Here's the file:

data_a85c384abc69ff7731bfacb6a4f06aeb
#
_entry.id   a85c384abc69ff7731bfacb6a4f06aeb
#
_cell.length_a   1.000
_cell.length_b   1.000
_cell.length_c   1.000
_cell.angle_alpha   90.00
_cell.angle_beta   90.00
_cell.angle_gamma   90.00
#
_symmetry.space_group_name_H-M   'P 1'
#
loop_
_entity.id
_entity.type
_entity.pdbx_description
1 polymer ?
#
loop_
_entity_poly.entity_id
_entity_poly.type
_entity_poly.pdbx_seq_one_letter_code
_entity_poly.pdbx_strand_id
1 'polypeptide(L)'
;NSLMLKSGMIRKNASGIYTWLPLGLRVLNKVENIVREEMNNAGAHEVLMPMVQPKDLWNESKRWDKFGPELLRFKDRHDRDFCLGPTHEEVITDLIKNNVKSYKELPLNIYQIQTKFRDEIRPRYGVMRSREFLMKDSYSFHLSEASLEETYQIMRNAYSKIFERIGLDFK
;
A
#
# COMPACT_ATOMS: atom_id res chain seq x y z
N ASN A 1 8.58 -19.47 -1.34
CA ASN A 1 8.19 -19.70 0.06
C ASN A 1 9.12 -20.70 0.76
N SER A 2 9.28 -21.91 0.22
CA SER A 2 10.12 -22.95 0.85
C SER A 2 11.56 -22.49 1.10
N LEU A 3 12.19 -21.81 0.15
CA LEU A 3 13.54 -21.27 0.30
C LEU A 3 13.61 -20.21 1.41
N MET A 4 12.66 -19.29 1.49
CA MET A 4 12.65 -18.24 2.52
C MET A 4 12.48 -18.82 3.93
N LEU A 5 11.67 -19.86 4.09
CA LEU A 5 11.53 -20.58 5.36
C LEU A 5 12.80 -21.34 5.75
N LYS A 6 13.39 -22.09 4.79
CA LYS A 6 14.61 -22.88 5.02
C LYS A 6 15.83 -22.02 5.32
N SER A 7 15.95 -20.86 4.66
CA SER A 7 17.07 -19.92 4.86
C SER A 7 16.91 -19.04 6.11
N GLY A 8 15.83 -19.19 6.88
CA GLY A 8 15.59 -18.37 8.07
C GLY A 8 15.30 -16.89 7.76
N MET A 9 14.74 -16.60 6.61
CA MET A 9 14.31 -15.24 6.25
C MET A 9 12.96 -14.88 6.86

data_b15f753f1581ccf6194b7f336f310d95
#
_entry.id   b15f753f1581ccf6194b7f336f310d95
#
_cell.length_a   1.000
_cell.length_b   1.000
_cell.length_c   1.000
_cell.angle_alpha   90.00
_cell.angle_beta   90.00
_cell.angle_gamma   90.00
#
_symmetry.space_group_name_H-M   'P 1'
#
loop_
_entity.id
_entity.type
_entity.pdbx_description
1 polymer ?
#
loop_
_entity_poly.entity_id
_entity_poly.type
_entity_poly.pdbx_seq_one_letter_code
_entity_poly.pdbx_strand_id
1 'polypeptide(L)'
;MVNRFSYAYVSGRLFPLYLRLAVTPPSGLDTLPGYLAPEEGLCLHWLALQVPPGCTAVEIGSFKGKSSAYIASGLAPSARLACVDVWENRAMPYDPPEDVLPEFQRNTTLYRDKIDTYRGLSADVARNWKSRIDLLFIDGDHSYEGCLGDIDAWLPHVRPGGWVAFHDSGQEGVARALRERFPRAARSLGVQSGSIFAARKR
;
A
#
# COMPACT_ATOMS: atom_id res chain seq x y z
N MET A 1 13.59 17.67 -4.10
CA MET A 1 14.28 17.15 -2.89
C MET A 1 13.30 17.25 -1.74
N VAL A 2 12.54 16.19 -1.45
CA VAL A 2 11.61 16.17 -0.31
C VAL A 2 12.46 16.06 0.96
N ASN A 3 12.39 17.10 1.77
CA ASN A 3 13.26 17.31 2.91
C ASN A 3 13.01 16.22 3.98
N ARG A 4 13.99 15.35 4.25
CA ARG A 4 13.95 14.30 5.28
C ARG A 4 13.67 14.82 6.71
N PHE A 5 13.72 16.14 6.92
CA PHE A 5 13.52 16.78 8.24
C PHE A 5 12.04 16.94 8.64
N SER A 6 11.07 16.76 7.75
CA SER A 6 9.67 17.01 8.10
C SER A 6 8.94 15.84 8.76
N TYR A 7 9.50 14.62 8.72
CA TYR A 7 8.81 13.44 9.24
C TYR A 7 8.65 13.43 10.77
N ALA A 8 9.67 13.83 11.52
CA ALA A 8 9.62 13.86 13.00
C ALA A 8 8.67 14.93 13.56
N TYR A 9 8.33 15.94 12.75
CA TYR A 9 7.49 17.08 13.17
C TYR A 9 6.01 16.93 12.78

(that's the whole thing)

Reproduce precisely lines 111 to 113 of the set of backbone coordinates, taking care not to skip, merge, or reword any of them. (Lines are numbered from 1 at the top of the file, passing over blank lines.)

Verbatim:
C ALA A 8 8.67 14.93 13.56
N TYR A 9 8.33 15.94 12.75
CA TYR A 9 7.49 17.08 13.17